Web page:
Forcing folks to go hands-free also compounds the problem for other drivers. When talkers were holding their phones it was relatively easy to attribute their poor driving to cell phone use as opposed to, say, being drunk. You would probably compensate a little differently and probably did not call 911.
Now that the talkers are being forced to speakerphones and earpieces it will not be easy, if even possible, to determine whether the fool weaving back and forth or crawling along in the left lane is cell phone disabled or something worse.
If you are driving you really should not be talking on your phone at the same time. Pull over.

I encourage everyone to call 911 anytime they see reckless or impeding traffic. No excuses for why it is happening.

Advice on Taking A Bar Exam

Professor Somin says:

That said, I think many law school graduates get overly stressed out and obsessed about taking the bar, and spend too much time studying. Most bar exams are primarily just tests of memorization. They’re not much of an intellectual challenge, and require far less thinking than most law school exams.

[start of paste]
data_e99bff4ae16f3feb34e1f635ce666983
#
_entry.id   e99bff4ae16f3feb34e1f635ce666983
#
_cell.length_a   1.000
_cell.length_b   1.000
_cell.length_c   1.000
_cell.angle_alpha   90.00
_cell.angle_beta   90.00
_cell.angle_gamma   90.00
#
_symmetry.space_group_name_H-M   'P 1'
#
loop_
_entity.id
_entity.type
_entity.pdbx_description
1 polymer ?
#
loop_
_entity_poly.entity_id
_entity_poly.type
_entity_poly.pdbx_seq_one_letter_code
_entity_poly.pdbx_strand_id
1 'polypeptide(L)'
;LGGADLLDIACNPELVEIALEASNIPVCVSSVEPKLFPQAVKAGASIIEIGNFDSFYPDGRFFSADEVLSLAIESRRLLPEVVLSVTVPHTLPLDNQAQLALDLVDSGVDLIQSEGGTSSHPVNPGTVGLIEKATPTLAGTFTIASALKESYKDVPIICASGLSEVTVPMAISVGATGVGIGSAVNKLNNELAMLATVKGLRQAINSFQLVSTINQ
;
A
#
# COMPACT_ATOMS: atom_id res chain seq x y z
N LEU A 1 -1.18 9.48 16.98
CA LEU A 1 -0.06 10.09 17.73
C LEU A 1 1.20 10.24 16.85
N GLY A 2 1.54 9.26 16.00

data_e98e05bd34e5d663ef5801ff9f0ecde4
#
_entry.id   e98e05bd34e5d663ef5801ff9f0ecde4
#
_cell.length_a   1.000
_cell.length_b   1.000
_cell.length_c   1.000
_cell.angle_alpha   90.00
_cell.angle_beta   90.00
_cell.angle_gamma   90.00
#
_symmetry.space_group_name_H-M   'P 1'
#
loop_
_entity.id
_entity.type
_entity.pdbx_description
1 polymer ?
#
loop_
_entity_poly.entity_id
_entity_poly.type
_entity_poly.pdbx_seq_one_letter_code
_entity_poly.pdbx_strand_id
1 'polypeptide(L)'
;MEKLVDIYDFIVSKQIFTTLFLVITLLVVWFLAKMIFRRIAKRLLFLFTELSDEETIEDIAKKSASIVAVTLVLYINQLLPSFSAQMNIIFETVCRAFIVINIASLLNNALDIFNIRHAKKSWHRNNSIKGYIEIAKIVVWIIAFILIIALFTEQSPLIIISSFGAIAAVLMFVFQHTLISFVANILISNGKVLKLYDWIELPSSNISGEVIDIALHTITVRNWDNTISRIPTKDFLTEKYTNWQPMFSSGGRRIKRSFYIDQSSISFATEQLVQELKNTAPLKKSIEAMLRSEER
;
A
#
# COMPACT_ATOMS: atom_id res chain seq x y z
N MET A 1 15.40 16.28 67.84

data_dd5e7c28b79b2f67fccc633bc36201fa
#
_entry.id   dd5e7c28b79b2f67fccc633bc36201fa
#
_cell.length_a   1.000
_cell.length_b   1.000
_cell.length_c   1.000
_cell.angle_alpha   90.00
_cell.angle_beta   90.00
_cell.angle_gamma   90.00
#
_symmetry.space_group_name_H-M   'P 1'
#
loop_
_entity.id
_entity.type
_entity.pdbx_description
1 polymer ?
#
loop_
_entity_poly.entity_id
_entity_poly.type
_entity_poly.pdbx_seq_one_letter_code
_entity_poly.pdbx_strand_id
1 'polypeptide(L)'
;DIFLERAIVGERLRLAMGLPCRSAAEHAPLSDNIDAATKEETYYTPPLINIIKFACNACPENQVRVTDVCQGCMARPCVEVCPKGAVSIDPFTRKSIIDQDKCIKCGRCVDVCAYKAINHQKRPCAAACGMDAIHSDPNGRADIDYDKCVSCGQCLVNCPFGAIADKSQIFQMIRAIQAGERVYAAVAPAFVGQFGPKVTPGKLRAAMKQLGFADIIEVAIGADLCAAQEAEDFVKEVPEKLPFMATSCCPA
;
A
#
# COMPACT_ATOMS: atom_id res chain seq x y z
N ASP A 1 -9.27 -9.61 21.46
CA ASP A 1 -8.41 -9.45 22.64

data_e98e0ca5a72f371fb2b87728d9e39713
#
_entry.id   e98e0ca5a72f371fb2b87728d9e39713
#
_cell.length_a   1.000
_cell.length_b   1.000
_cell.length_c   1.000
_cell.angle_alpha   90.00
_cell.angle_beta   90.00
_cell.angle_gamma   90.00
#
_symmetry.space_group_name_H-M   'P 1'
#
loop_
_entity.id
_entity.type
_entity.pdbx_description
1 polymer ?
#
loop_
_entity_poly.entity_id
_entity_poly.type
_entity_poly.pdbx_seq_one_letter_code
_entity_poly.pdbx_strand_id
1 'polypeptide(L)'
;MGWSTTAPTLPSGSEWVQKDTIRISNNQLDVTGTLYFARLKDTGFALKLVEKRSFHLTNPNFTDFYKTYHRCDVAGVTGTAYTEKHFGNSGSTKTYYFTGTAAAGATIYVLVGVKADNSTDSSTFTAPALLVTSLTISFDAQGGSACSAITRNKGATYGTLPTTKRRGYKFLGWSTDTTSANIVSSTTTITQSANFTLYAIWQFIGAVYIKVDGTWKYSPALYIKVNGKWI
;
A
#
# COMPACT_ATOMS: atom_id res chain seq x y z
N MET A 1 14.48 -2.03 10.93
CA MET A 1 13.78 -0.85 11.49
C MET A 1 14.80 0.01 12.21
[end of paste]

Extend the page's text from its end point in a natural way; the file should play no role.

Most important, all you have to do is pass. Unlike on the SAT or the LSAT, there is no need to maximize your score. As one of my law school classmates put it, every point you score above the minimum needed to pass is evidence that you spent too much time studying. I took this excellent advice to heart, and saved a lot of time and aggravation as a result (primarily by not attending any Bar/Bri lectures, and confining my preparation efforts to reading the books and taking some practice tests). If you’re reasonably good at managing your time and memorizing legal rules, you can probably do the same thing.

There is some disagreement in the comment thread….
The more interesting question is the one he addresses in the post’s initial paragraph: what is the purpose of the bar exam? And, by extension, should they even exist?
Well, yes, they can exist if they are part of a voluntary credentialing system that attorneys could use to some competitive advantage and that consumers could use as part of their attorney selection process. But, as Somin notes, current bar exams are little more than another barrier to entry put in place by a state enforced monopoly.

As such the consuming public would be best served if they were eliminated.

Fair and Full Compensation?